The latest World Retail Banking Report 2015 produced by Capgemini and Efma looks like bad news for traditional banks.
For the second straight year, banks have not been able to improve positive customer experiences. “With non-bank competitors now proliferating and aggressively providing banking services that are often seen as more agile, intuitive and digitally savvy, banks are now at real risk of losing customers. Substantiated by this year’s report, customer-banker relationships are weakening as the likelihood for customers to leave their primary bank is increasing.”
“It’s a call for action and it is serious news,” said Jean Lassignardie, global head of sales and marketing, global financial services, Capgemini, but he dismisses the suggestion that it is game over for traditional banks.
“Does it implicitly mean for large institutions that the end is not that far away? Frankly, I don’t think so. And the reason is that there is a remaining trust and brand value, which is fundamentally a key asset the banks. If they can leverage that they will become stronger,” he said.
The methodology of the report is to analyse customer satisfaction against their expectation, with the stark result that:
- Globally, customers’ propensity to leave their primary bank (especially Gen Y) is on the rise.
- Customers’ willingness to make referrals or buy additional products from their primary bank has decreased significantly.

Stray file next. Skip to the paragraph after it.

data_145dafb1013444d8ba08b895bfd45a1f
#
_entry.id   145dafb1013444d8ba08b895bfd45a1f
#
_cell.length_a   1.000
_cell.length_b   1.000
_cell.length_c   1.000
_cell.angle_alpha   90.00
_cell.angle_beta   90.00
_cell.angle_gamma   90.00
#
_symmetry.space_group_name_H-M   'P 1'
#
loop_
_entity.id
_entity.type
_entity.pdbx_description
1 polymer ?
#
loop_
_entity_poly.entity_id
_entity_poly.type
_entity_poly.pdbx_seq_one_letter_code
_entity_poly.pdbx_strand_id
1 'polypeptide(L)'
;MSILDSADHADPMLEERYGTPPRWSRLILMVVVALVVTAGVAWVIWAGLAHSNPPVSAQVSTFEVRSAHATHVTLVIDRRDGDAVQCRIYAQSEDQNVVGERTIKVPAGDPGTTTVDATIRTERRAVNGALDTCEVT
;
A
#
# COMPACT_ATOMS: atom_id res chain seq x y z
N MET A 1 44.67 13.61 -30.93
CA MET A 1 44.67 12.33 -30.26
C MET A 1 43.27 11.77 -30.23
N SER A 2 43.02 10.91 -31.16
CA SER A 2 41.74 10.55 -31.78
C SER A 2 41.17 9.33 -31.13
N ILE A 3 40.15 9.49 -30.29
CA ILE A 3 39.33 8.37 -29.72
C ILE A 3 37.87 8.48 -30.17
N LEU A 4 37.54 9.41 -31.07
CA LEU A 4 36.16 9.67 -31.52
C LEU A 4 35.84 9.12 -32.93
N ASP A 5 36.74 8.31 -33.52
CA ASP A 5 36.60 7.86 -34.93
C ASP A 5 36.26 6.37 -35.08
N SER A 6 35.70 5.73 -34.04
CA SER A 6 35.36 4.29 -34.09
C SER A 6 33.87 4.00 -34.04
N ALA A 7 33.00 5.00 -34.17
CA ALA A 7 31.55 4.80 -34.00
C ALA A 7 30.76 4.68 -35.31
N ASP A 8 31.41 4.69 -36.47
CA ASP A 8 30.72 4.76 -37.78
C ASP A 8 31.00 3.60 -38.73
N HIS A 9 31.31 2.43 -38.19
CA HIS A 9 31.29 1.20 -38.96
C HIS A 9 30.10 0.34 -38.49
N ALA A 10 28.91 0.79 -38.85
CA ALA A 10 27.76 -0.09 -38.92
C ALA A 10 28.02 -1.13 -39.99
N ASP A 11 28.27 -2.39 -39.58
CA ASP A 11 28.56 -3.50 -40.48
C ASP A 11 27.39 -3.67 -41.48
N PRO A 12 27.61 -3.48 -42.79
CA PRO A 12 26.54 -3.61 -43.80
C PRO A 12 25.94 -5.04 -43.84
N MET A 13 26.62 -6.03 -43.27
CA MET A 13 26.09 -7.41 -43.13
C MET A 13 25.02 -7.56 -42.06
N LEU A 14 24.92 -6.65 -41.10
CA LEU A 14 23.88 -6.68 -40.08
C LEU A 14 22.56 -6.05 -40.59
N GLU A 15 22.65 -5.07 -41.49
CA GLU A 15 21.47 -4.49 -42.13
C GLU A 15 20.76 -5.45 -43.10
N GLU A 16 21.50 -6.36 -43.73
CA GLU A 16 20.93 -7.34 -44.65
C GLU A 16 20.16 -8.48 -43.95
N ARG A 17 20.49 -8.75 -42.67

- Banks have stalled in their ability to steer customers away from the branch toward lower-cost channels despite significant increases in customer usage of Internet and mobile.
- Alternative players including technology companies like Google and Apple, retailers like Amazon, Walmart and Starbucks, and fintech firms, telcos and internet providers, are posing an increasing threat to the core customer base of many traditional banks with attractive digital value propositions and innovative services.
- While the promise of front-end investments to improve customer experience has paid off initially in many cases for retail banks, the new playing field of personalisation, engagement, digitised services and data analytics requires new attention to middle and back office systems, which have historically been ignored, but are essential for elegantly responding to customer demands and new levels of customisation and innovation.
Lassignardie says that the nature of the question exacerbates the negativity of the answer for banks – they might be doing even more than they were before, but customer expectations have increased faster.
“The question looked at three critical KPIs: first with will you stay with the bank? What is your appetite to switch banks in the next six months? That appetite has significantly increased. Secondly, would you recommend the bank to your friends and colleagues? That ratio has also dropped significantly. Thirdly, would you buy anything else, expand your portfolio with the same bank? Here again the trend is negative, so the first output of the report is a serious call for action,” he said.
On the expectation side of the equation the new tech-based banks have upped the ante. “Customer expectations have grown faster, and there is the threat from the new banks – the ‘sex appeal’ of these new entrants, fully based on technology, is huge and digital channel adoption with non-traditional players is really attracting these customers,” he said.